Financial experts advocate cash waqf to boost infrastructure

4th-AICIF

Financial experts on Tuesday in Lagos advocated the practice of cash waqf to boost infrastructure finance in Nigeria.

The experts made the call at the 4th African International Conference on Islamic Finance (AICIF), at Eko Hotel, Victoria Island.

Waqf is an endowment made by a Muslim to a religious, educational or charitable cause.

The theme for the conference is: “Infrastructure Financing, sustainability and the Future of African markets”.

A Professor of Economics, American University, Washinton DC, Amin Mohseni-Cheraghlou, said there were immense potentials to be harnessed from cash waqf if practised in Nigeria.

“Cash waqf can play a central role in Africa’s and Nigeria’s infrastructure finance.

“And for that potentials to be harnessed, we need financial inclusion to let that happen at a rapid pace.

“Cash waqf in Nigeria, based on my rough calculation, is about $3 billion annually if you consider Indonesia as a benchmark.

“So, if you want to bring in that $3 billion, it’s about 10 per cent infrastructure deficit in Nigeria.

“And 10 per cent is a lot of money.

“So there’s a lot of potential in cash waqf, it’s just a matter of organising it and making it happen,’’ he said.

He also said that blockchain technology could improve transparency and accountability of the waqf administration and increase public participation in cash waqf.

Mohseni-Cheraghlou said cash waqf could develop the people, provide social infrastructure for their communities and improve economic productivity.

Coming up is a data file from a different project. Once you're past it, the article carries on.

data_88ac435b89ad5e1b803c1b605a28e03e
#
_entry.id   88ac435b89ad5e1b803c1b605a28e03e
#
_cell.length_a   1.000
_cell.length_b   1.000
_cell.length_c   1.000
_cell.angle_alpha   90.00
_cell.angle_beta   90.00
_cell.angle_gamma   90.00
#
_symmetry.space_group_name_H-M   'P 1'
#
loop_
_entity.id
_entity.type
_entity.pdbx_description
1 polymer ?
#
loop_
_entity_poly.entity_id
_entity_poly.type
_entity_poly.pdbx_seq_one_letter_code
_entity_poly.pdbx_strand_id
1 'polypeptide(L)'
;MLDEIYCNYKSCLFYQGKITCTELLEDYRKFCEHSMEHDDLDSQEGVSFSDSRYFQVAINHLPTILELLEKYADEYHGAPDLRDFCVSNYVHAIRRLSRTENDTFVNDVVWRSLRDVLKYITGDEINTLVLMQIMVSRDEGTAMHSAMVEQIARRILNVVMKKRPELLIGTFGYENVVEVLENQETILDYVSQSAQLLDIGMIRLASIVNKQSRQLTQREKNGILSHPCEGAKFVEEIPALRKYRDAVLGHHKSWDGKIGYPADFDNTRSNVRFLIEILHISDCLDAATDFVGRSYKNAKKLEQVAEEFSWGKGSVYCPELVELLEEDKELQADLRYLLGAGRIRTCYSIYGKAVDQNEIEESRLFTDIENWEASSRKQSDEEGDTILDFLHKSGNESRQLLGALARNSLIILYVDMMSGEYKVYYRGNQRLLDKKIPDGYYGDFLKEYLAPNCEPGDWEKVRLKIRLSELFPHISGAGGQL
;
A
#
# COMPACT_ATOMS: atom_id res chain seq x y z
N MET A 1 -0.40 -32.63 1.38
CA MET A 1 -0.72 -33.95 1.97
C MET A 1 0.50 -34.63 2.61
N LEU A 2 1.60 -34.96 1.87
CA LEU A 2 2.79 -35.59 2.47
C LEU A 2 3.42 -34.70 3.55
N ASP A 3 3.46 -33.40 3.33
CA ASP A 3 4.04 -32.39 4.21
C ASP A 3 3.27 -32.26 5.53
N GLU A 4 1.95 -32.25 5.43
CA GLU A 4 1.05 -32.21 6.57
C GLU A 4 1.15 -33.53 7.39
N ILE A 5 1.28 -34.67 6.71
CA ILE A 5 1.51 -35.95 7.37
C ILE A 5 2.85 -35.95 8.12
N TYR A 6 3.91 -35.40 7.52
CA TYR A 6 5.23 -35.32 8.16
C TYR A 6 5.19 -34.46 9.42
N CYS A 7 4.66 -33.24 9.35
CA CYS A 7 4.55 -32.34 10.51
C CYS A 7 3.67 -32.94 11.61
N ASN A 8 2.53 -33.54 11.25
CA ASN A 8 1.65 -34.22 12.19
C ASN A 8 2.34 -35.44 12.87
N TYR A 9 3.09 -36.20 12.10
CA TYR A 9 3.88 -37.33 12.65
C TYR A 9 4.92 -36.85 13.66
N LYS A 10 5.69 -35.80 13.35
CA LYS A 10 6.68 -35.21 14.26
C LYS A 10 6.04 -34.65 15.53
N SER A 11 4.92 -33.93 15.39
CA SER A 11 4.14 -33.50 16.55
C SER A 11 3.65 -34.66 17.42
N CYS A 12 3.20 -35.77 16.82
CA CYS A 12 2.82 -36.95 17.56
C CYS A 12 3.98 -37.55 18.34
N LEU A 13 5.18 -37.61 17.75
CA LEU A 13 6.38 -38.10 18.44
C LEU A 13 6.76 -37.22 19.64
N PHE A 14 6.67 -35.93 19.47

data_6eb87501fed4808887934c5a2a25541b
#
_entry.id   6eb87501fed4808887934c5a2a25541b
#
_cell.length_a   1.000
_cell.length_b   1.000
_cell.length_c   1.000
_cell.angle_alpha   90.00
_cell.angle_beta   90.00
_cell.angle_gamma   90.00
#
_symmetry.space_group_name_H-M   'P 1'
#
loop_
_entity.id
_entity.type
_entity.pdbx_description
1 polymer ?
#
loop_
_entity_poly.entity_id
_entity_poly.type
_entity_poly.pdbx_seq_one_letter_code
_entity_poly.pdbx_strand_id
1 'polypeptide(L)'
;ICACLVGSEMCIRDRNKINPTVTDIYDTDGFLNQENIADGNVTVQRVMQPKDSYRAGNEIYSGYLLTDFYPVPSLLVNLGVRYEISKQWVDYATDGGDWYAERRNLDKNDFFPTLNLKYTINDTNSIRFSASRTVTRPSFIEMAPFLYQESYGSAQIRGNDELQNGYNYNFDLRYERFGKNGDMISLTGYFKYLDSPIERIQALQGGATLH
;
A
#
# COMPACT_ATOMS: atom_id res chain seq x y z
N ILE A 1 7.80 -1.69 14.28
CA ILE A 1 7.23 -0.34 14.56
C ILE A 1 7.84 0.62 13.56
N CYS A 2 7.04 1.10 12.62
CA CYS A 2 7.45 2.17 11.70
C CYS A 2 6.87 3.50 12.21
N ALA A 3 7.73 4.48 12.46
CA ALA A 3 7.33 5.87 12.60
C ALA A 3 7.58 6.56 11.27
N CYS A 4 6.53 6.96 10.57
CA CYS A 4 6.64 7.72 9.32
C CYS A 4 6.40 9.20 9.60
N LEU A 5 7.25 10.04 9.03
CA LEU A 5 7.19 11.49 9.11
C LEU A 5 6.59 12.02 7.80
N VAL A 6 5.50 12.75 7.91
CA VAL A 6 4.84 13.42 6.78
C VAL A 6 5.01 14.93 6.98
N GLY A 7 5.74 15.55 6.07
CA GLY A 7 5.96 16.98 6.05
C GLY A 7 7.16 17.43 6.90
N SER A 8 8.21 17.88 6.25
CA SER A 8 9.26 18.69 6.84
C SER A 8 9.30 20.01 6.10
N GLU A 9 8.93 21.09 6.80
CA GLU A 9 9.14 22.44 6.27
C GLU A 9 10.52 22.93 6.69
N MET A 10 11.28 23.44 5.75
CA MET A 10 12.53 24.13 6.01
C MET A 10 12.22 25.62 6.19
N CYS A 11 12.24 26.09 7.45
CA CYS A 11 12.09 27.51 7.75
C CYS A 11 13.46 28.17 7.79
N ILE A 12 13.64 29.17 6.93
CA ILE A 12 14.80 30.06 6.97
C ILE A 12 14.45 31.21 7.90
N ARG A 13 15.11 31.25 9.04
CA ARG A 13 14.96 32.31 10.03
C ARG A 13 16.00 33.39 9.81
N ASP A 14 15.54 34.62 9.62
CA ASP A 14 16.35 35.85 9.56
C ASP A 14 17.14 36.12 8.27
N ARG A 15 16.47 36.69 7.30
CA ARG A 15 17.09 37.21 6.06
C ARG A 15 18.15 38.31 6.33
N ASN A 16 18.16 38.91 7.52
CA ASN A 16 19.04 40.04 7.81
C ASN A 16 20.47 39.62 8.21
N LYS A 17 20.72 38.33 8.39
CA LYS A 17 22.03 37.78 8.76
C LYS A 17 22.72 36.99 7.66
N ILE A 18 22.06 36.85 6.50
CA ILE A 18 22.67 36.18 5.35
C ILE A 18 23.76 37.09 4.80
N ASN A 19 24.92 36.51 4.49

He added that it would give the people the necessary infrastructure to carry out economic activities for themselves.

“But the challenge is how to mobilise that cash-back from the people and the only way to do that is to create transparency and enough incentive for people to come in and invest in that project.’’

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A member of the Central Bank of Nigeria (CBN) Financial Regulation Advisory Council of Experts, Dr Bashir Umar, said the practice of waqf was necessary as it could benefit the commercial sides of finance.

“Waqf is very important because it is one of the interfaces of Islamic social finance and Islamic finance that looks at the commercial sides of finance.

“So, it is an intersection of philanthropic with commerce together,’’ he said.

According to him, waqf is flexible but the only restriction is the lack of legal framework.

He said when a strong legal framework for the operation of waqf is created, it would protect it and bring out its potentials.

The conference is a biannual event conveyed by Metropolitan Skills Limited in conjunction with Financial Systems strategy 2020, an arm of the CBN and the Islamic Finance Institute of Southern Africa.

By our Correspondent

 

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